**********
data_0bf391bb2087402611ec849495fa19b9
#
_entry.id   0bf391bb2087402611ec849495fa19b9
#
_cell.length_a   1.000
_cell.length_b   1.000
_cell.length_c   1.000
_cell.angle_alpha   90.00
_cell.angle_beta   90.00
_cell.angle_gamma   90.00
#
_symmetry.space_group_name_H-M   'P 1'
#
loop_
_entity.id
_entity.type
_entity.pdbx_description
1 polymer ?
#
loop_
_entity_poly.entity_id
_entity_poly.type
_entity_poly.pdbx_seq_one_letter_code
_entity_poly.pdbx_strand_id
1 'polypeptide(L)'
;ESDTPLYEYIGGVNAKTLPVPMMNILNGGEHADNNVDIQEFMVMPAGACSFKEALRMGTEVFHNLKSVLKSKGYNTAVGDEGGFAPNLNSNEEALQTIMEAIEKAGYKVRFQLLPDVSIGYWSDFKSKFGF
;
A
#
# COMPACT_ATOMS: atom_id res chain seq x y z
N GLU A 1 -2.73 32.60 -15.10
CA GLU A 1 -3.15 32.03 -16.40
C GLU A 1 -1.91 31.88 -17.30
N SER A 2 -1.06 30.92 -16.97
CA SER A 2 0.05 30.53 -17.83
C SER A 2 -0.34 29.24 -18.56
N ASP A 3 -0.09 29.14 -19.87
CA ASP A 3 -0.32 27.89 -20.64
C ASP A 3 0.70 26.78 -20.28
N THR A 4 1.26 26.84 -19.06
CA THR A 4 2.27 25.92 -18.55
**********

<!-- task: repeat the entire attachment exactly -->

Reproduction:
data_0bf391bb2087402611ec849495fa19b9
#
_entry.id   0bf391bb2087402611ec849495fa19b9
#
_cell.length_a   1.000
_cell.length_b   1.000
_cell.length_c   1.000
_cell.angle_alpha   90.00
_cell.angle_beta   90.00
_cell.angle_gamma   90.00
#
_symmetry.space_group_name_H-M   'P 1'
#
loop_
_entity.id
_entity.type
_entity.pdbx_description
1 polymer ?
#
loop_
_entity_poly.entity_id
_entity_poly.type
_entity_poly.pdbx_seq_one_letter_code
_entity_poly.pdbx_strand_id
1 'polypeptide(L)'
;ESDTPLYEYIGGVNAKTLPVPMMNILNGGEHADNNVDIQEFMVMPAGACSFKEALRMGTEVFHNLKSVLKSKGYNTAVGDEGGFAPNLNSNEEALQTIMEAIEKAGYKVRFQLLPDVSIGYWSDFKSKFGF
;
A
#
# COMPACT_ATOMS: atom_id res chain seq x y z
N GLU A 1 -2.73 32.60 -15.10
CA GLU A 1 -3.15 32.03 -16.40
C GLU A 1 -1.91 31.88 -17.30
N SER A 2 -1.06 30.92 -16.97
CA SER A 2 0.05 30.53 -17.83
C SER A 2 -0.34 29.24 -18.56
N ASP A 3 -0.09 29.14 -19.87
CA ASP A 3 -0.32 27.89 -20.64
C ASP A 3 0.70 26.78 -20.28
N THR A 4 1.26 26.84 -19.06
CA THR A 4 2.27 25.92 -18.55